GeoCommunity and LocNav; One Talk, Two AudiencesGary Gale
You can argue that it's cheating or you can argue that there's a vague degree of ecological-friendliness but sometimes you just end up recycling and repurposing a conference talk deck for more than one conference. So it was with my keynote at GeoCommunity in Nottingham last month and my keynote at the Location Business Summit in San Jose. One deck, two audiences. As it turns out, taking this approach can yield unexpected benefits.
Firstly there's the UK audience at GeoCommunity, the Association For Geographic Information's annual get-together and all round geo shindig. GeoCommunity is probably the closest the UK has to California's Where 2.0, but with a very different audience and a very different accent. The AGI still draws the bulk of its membership from the GIS heartlands of the GI community, although in recent years the association has dramatically expanded its reach into the web, mobile and neogeography domains.
The Location Business Summit, on the other hand is firstly in San Jose in the heart of Silicon Valley and secondly has a very pronounced American accent and draws the bulk of the audience from the Bay Area where web and mobile, both from a developer and from a business perspective, hold sway.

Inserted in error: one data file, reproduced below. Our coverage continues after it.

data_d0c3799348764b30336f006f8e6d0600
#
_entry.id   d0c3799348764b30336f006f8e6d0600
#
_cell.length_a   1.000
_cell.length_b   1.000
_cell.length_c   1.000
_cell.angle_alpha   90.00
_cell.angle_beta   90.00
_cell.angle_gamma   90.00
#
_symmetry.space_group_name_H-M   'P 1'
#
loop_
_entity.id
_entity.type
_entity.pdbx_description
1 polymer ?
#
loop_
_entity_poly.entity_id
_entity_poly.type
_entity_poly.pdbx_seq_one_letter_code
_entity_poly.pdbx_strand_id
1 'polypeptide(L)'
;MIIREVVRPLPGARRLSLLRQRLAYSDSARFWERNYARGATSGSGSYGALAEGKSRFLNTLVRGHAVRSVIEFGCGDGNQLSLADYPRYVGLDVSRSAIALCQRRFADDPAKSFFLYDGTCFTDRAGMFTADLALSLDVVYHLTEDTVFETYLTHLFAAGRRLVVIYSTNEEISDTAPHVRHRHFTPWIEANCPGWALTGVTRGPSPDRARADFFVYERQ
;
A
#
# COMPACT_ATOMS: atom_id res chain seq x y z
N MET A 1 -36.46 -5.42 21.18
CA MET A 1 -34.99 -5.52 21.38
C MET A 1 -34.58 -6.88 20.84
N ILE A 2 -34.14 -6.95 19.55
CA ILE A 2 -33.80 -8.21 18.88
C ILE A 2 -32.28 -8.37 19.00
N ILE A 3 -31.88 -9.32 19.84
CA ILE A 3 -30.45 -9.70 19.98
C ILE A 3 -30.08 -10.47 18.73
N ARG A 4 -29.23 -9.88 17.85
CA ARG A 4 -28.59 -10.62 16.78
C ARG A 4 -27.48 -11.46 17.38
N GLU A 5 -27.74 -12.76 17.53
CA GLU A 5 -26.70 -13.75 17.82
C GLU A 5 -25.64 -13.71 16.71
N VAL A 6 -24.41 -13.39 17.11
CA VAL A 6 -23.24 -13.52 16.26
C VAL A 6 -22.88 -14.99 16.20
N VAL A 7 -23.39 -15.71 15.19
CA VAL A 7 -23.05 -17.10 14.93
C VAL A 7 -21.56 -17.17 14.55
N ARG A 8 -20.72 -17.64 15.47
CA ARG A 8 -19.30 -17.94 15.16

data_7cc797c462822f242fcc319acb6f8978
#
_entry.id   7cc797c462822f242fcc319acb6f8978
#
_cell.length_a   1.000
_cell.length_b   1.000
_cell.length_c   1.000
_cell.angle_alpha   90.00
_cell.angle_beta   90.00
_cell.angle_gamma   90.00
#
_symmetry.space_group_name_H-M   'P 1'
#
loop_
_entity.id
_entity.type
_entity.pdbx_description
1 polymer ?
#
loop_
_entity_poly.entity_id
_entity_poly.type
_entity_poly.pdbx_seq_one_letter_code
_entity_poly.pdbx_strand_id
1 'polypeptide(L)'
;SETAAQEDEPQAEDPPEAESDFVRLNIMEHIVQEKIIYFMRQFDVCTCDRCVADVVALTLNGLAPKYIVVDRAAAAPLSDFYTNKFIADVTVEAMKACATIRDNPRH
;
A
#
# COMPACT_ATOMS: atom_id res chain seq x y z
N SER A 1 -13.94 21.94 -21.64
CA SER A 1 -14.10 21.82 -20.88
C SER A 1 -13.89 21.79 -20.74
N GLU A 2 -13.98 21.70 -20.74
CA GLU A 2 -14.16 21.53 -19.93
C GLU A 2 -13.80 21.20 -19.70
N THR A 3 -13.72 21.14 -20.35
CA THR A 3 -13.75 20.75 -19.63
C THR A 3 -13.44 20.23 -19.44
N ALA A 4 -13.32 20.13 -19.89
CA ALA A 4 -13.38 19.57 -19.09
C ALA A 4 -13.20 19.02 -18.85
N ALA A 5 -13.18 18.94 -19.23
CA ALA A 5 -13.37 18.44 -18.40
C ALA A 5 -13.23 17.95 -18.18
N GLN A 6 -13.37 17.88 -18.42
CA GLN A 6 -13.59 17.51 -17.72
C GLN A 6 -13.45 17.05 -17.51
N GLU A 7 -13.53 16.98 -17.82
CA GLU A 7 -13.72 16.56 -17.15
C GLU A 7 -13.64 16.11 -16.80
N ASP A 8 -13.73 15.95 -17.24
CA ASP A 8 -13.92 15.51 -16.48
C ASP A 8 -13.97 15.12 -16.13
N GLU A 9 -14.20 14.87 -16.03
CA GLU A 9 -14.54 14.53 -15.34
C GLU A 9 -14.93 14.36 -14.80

One deck, two audiences.
The slide deck is above, plus there's a PDF version with the talk notes.
As previously mentioned, the GeoCommunity audience hails, in the main, from the GIS heartland. A talk which deals with context, with search, with relevance, with LBS and with maps and mobile got a great reaction and fitted well with the other closing keynote from the British Library's Kimberley Kowal who put together a gorgeous deck full of beautiful maps, ancient, old and not so old. Steven Feldman has put together a list of these cartographical wonders, if you're interested. Following up old maps with new, digital maps seemed to be a good segue and bridge between printed maps and digital maps. After the talk, people came up to me and said nice words and overall, the reaction seemed to be that this was an area of geo and location that didn't normally appear on their professional radar. That's a sweeping generalisation of course but it was also immensely gratifying.
Fast forward to today; not in the UK but slap bang in the middle of San Jose. Same talk. Same deck. Same sentiments. But a vastly different, though equally good, reaction from the audience. This time the questions and comments focused not on the map, not on LBS but on what the next major step in sensors would be after GPS and on what sources of data LB(M)S needs and lacks.
One deck, two audiences. Even in the same industry, albeit the vague and nebulously fuzzy grouping that we call the location industry, two very different audiences can give two very different reactions. One day, reaction will probably be the same, but today, geo and location really is a very broad church indeed.